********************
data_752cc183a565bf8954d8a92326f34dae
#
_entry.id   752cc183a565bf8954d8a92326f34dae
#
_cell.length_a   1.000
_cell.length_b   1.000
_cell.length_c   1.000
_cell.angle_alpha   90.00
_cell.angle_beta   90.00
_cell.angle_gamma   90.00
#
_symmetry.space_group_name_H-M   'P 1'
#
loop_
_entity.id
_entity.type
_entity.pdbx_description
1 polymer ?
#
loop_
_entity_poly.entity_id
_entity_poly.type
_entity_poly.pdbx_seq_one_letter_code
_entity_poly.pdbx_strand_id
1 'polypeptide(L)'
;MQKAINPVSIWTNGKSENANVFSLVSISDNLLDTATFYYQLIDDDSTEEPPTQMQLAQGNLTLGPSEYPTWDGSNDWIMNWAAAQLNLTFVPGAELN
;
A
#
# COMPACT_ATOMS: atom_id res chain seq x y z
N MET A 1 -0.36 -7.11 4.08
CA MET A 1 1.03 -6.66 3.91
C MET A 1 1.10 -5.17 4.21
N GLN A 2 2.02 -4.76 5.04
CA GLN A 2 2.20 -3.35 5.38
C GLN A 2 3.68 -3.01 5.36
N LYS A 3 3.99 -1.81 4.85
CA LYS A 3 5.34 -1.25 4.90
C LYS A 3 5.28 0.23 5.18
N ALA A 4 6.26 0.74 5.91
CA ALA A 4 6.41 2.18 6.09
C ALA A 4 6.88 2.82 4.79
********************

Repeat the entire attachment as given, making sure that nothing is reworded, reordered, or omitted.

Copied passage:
data_752cc183a565bf8954d8a92326f34dae
#
_entry.id   752cc183a565bf8954d8a92326f34dae
#
_cell.length_a   1.000
_cell.length_b   1.000
_cell.length_c   1.000
_cell.angle_alpha   90.00
_cell.angle_beta   90.00
_cell.angle_gamma   90.00
#
_symmetry.space_group_name_H-M   'P 1'
#
loop_
_entity.id
_entity.type
_entity.pdbx_description
1 polymer ?
#
loop_
_entity_poly.entity_id
_entity_poly.type
_entity_poly.pdbx_seq_one_letter_code
_entity_poly.pdbx_strand_id
1 'polypeptide(L)'
;MQKAINPVSIWTNGKSENANVFSLVSISDNLLDTATFYYQLIDDDSTEEPPTQMQLAQGNLTLGPSEYPTWDGSNDWIMNWAAAQLNLTFVPGAELN
;
A
#
# COMPACT_ATOMS: atom_id res chain seq x y z
N MET A 1 -0.36 -7.11 4.08
CA MET A 1 1.03 -6.66 3.91
C MET A 1 1.10 -5.17 4.21
N GLN A 2 2.02 -4.76 5.04
CA GLN A 2 2.20 -3.35 5.38
C GLN A 2 3.68 -3.01 5.36
N LYS A 3 3.99 -1.81 4.85
CA LYS A 3 5.34 -1.25 4.90
C LYS A 3 5.28 0.23 5.18
N ALA A 4 6.26 0.74 5.91
CA ALA A 4 6.41 2.18 6.09
C ALA A 4 6.88 2.82 4.79